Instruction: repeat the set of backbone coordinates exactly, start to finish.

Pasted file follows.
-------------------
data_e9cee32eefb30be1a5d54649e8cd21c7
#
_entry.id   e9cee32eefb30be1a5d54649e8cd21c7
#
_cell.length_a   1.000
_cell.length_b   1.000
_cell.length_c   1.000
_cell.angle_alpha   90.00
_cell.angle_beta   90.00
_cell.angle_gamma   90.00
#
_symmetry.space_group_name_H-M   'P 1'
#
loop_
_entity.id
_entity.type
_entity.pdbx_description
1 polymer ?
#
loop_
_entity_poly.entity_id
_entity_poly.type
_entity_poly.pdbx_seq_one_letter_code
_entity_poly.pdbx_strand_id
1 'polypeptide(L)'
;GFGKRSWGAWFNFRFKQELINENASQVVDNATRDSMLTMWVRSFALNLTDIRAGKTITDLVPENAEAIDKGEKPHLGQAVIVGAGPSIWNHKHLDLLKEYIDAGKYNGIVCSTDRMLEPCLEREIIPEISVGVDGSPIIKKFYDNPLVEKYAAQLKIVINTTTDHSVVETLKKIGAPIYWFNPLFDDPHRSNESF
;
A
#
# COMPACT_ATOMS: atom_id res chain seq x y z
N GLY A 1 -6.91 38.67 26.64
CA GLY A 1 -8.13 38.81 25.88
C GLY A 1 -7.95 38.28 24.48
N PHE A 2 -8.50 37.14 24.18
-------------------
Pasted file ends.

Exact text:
data_e9cee32eefb30be1a5d54649e8cd21c7
#
_entry.id   e9cee32eefb30be1a5d54649e8cd21c7
#
_cell.length_a   1.000
_cell.length_b   1.000
_cell.length_c   1.000
_cell.angle_alpha   90.00
_cell.angle_beta   90.00
_cell.angle_gamma   90.00
#
_symmetry.space_group_name_H-M   'P 1'
#
loop_
_entity.id
_entity.type
_entity.pdbx_description
1 polymer ?
#
loop_
_entity_poly.entity_id
_entity_poly.type
_entity_poly.pdbx_seq_one_letter_code
_entity_poly.pdbx_strand_id
1 'polypeptide(L)'
;GFGKRSWGAWFNFRFKQELINENASQVVDNATRDSMLTMWVRSFALNLTDIRAGKTITDLVPENAEAIDKGEKPHLGQAVIVGAGPSIWNHKHLDLLKEYIDAGKYNGIVCSTDRMLEPCLEREIIPEISVGVDGSPIIKKFYDNPLVEKYAAQLKIVINTTTDHSVVETLKKIGAPIYWFNPLFDDPHRSNESF
;
A
#
# COMPACT_ATOMS: atom_id res chain seq x y z
N GLY A 1 -6.91 38.67 26.64
CA GLY A 1 -8.13 38.81 25.88
C GLY A 1 -7.95 38.28 24.48
N PHE A 2 -8.50 37.14 24.18